Not gonna lie...they spent last night beside my bed so I could see them when I woke up, haha. Are they exact copies of the brocade CW shoes? Nope! I couldn't see every angle in the photos and had to guess at a lot, and took rather a lot of artistic license with the flowers because really, plants are NOT my forte (I mostly paint medieval illuminations).  Also, the shine of the leather will always give the shoes away as not being fabric, but I am thinking about getting the matte leather finish (I had satin finish before) to see if it will cut back on the shine a bit.  Unfortunately, these shoes are WAY too fancy to go with any of my current gowns...guess I'll have to make a new one! Drat ;)

Thursday, April 5, 2012

18th Century Vacation Part 1: Gowns, Waistcoats and Sundry

I'm not sure if I should put all these pictures under a cut...I don't think it's like LJ that stretches out the "Friends" page since my blogger dashboard only ever shows a fraction of people's posts. If the layout is a problem for someone and I need to cut it, please let me know! I will not at all be offended! Maybe just a little ;)

In advance, I would like to apologize profusely for the sad quality of the photos...Coming across these items was the farthest thing on my mind that day and the only camera with me was my iphone, which is PITIFUL in low light. Plus I was shaking a little bit like a child with a Halloween night sugar high.

All these items come from the Old Exchange in Charleston, SC, and I didn't see any signs prohibiting photography or online sharing of images, so I'm hopefully not breaking any laws!

I highly recommend reading the history of the building on their website if you're curious: I probably should have because then I would've learned that "Charles Town" was the fourth-largest and purportedly wealthiest city in colonial America. Holy cow, NO idea. Anyway, super cool that pirates and signers of the Declaration alike were kept prisoner in the was incredible to press my hands against the very brick they had walked and sat on. And the ball room where George Washington danced...anyway, I may make a separate post on architecture/gardens later. 

On to the artifacts! I'll reiterate some of the labels so you don't have to squint, but I THINK you should be able to click on pictures to get them larger (Edit: NOPE. Apparently they're not ALL clickable. I've got them up on my Flickr though if it's easier to see.) If you'd like to use them elsewhere (even with the wretched quality) please ask me first :)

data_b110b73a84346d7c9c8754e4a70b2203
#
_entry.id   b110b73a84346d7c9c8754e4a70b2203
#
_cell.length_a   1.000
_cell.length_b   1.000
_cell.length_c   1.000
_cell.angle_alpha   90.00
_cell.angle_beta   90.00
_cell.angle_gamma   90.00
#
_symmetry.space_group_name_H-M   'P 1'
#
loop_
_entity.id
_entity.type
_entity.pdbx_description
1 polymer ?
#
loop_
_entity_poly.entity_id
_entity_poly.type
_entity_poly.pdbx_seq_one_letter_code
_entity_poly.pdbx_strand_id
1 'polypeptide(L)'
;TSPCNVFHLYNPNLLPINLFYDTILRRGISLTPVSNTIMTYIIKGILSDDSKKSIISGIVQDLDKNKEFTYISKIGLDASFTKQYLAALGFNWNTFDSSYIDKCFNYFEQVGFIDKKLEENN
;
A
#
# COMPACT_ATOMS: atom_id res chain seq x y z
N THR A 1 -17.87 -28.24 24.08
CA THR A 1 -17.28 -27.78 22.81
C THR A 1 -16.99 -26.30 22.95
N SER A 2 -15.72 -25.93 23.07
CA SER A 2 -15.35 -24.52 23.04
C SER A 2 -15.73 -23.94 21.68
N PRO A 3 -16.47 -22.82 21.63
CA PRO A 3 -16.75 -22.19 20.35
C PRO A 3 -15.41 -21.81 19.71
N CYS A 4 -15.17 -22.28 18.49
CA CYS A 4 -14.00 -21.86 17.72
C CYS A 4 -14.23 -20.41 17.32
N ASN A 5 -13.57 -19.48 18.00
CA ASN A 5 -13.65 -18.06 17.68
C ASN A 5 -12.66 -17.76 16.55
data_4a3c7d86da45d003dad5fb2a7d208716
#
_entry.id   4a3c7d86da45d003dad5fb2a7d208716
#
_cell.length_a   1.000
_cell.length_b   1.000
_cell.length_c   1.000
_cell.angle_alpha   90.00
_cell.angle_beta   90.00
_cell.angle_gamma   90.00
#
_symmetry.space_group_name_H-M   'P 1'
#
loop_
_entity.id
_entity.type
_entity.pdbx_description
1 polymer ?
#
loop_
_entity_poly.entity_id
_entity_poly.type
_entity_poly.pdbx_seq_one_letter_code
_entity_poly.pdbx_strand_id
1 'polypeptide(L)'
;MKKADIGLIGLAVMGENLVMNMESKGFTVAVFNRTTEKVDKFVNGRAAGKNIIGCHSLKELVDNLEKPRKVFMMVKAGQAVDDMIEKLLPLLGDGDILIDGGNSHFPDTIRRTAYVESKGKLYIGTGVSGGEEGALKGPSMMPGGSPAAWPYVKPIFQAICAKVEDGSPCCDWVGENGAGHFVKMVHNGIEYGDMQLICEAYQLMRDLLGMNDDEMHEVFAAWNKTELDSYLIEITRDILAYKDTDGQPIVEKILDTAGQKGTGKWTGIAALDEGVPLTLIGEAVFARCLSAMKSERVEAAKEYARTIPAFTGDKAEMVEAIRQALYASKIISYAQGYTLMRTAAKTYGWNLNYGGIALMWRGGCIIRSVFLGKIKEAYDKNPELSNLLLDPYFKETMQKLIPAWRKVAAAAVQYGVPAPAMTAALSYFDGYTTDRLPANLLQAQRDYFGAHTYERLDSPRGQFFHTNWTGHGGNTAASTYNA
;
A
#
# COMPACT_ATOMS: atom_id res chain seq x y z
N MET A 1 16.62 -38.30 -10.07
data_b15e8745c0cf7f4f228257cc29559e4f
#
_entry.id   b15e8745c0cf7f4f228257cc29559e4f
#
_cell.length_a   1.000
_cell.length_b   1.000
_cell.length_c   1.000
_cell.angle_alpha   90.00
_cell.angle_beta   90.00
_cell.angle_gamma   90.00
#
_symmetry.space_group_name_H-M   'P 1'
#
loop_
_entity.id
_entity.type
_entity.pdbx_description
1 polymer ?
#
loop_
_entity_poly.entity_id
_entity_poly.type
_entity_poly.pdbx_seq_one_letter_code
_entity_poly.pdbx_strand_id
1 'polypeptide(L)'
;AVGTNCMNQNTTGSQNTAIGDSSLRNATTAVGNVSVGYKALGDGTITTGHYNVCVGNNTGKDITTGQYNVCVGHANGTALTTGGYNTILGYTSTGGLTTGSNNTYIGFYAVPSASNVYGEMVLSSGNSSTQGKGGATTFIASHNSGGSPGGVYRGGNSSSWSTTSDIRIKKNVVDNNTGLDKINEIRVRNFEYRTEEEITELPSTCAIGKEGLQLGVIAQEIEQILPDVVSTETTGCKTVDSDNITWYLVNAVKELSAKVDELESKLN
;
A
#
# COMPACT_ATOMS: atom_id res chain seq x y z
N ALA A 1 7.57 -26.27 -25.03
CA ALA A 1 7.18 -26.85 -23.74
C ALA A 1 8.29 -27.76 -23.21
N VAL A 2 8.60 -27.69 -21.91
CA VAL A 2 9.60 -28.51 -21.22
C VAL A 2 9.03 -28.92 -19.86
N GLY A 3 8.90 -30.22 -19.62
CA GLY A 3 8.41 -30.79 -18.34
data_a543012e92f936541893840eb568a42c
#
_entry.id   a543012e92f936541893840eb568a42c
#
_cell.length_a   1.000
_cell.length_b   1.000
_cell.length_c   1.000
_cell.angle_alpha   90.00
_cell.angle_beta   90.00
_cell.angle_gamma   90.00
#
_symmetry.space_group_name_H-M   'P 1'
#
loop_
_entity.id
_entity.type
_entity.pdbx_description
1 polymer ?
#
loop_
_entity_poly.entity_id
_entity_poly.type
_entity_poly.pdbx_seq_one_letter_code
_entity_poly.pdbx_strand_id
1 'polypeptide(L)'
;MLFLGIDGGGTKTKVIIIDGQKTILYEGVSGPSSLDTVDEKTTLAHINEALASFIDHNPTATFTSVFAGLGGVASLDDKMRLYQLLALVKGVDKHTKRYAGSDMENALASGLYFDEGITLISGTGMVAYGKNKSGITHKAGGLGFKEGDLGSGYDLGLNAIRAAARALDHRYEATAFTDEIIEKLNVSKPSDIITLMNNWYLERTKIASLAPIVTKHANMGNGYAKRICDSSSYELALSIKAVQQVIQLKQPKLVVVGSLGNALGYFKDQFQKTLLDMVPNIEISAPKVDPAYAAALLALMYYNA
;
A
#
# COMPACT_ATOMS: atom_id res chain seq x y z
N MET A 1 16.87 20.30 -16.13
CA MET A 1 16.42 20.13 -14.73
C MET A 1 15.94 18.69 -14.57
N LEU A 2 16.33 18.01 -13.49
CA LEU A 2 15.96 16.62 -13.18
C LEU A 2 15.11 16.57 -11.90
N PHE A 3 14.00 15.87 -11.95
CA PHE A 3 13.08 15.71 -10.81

Knitted Mitts

"Lace fichu and cuffs, origin unknown" (uh oh, "fichu." Hallie Larkin would have something to say about that...)

Lace that appeared in a portrait in 1759

"Memorandum File" just looks like a stitched wallet to me but of course I couldn't see the inside. It's cute...I like it better than flamestitch.

"Wedding fan 18th century owned by Elizabeth Allen Deas." GORGEOUS. 

"Huguenot Relic - Ladies' silver stomacher." This was looked like doily of metalwork and spangles, and I guess would have been sewn onto an actual stomacher.


Ugh, the stitching of young girls back then makes me feel woefully inadequate.

Waistcoat belonging to unknown

Waistcoat belonging to Henry Laurens

Waistcoat belonging to General William Moultrie

Waistcoat belonging to Thomas Sumpter

And my favorites...the two gowns. It must just have been my backwoods ignorance to be surprised that both were sacques...with such a thriving international port to both the Indies and England, clearly they were a lot more cosmopolitan than I first thought! It probably should not have been such a shock to me because in my area where French colonial wills exist from 1720-50, anywhere where a silk gown was mentioned, I'm guessing it would probably have been a sacque. Again, sorry for the poor quality, the phone camera and the glare off the glass cases were not helping.

First gown, a "Dove's Neck Brocade Dress" notable for the silk supposedly having been produced in South Carolina:

Is this "fly fringe"? It's very pretty trim.

The stomacher opened down the it "compere" even if it doesn't have buttons?

 Closeup of the sleeve ruffle, and you can see the pleating at the hip just beyond it, I'm assuming to help the gown smooth over panniers or pocket hoops.

The sleeve cap/shoulder

Sorry, very poor shot of the mother would NOT let me get down on the floor and shimmy under the case to take a picture. What do you mean, polite people don't do that in a museum? Dang.

Gown #2, a "Yellow Brocade Dress":

Close-up of self-fabric trim on sleeve

Probably linen lining from what I could see of it, and I really liked the serpentine trim. 

View of the stomacher

And the woefully inadequate back-view. Very pretty gown...wish it was in good enough shape for them to put on a mannequin but the silk had so many tiny shreds in it that I'm sure they didn't want to put that much strain on it.

What do you think? Did they do a decent job dating these items? I wasn't sure about some of the wording or dates on a few labels but I'm too amateur to do any disputing. It was just lovely to have a chance to be so close to all this and I'd go back in a heartbeat if I got the chance...with a better camera.